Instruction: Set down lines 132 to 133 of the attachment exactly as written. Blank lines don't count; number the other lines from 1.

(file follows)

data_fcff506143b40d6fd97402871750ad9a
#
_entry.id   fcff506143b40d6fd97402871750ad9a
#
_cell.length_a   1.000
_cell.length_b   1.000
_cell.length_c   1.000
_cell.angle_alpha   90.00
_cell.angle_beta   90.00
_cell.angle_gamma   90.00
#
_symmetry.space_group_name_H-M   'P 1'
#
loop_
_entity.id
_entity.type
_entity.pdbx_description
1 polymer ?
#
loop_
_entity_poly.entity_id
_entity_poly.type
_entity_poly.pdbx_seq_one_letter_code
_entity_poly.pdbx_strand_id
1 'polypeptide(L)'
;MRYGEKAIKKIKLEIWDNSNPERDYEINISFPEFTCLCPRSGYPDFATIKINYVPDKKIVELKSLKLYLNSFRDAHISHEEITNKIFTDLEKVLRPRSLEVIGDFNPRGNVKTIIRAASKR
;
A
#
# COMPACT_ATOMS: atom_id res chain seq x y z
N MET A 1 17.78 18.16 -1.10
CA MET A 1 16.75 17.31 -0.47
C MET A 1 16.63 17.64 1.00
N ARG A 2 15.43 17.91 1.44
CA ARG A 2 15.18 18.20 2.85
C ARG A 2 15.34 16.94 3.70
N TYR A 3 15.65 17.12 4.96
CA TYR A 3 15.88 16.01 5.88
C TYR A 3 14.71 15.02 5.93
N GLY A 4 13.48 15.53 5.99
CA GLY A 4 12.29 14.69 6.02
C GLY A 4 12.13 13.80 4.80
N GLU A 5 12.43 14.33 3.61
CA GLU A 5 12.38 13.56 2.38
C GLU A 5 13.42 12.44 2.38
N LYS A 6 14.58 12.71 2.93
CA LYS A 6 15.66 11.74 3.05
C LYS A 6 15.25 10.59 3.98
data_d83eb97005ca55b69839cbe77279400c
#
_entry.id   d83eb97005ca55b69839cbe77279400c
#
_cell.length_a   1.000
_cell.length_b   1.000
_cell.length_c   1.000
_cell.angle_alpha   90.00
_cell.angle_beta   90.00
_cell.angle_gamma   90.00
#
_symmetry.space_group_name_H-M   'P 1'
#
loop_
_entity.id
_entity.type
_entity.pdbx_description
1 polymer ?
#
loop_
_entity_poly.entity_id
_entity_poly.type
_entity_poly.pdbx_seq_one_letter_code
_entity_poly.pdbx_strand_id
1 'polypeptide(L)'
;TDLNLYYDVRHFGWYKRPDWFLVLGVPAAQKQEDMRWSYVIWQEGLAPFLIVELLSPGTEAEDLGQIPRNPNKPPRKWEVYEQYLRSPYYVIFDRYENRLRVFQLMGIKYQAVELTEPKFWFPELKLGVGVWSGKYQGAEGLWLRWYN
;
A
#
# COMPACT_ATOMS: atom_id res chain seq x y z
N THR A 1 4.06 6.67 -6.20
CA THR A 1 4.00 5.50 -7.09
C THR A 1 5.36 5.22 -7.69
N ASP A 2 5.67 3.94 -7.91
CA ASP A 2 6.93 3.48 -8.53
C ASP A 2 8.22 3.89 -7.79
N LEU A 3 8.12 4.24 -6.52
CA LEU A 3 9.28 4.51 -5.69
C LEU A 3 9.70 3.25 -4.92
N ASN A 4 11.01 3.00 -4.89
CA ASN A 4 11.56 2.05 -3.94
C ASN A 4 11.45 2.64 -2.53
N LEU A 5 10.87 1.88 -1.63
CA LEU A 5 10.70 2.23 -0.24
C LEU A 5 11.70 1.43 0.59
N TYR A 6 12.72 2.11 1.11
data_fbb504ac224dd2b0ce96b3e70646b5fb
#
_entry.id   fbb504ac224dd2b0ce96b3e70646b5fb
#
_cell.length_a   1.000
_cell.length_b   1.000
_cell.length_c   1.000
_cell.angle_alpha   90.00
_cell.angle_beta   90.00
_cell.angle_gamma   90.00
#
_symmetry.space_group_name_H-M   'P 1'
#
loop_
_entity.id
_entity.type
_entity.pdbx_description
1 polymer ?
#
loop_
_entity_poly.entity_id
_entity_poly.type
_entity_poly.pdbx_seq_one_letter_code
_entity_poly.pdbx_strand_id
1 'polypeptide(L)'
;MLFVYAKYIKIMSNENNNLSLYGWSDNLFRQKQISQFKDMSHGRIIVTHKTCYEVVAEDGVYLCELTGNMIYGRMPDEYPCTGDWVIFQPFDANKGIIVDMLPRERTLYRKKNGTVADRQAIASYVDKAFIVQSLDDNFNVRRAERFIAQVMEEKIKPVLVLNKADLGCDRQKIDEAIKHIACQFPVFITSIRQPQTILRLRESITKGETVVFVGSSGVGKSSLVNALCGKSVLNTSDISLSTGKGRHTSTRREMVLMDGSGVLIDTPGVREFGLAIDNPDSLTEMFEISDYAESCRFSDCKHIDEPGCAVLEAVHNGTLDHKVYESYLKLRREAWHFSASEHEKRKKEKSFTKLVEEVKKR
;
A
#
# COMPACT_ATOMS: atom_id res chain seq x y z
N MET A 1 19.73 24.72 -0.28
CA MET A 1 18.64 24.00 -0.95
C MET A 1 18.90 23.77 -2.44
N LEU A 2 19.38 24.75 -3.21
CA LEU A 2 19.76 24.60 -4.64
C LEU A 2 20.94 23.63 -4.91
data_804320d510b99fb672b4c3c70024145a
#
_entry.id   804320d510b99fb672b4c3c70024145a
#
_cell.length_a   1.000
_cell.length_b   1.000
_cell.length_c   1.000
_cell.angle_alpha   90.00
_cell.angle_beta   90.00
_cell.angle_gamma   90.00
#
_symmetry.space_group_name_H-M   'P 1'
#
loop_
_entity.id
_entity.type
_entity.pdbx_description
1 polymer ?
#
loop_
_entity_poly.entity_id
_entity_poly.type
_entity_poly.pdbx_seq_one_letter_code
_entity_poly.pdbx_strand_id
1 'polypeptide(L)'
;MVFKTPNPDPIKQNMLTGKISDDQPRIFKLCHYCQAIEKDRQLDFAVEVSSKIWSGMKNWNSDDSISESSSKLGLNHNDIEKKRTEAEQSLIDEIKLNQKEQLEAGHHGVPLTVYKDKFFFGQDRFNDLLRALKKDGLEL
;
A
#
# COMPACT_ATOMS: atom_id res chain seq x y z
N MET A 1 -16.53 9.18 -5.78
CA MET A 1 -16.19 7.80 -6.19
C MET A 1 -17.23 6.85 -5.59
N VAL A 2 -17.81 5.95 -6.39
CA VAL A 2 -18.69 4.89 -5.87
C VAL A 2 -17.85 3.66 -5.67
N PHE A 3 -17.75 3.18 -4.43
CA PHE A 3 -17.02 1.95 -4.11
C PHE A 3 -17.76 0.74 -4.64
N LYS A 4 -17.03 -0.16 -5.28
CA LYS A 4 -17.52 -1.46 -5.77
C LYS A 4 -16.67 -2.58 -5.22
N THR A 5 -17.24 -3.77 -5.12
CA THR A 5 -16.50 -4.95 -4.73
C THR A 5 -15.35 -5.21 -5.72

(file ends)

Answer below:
#
_entry.id   804320d510b99fb672b4c3c70024145a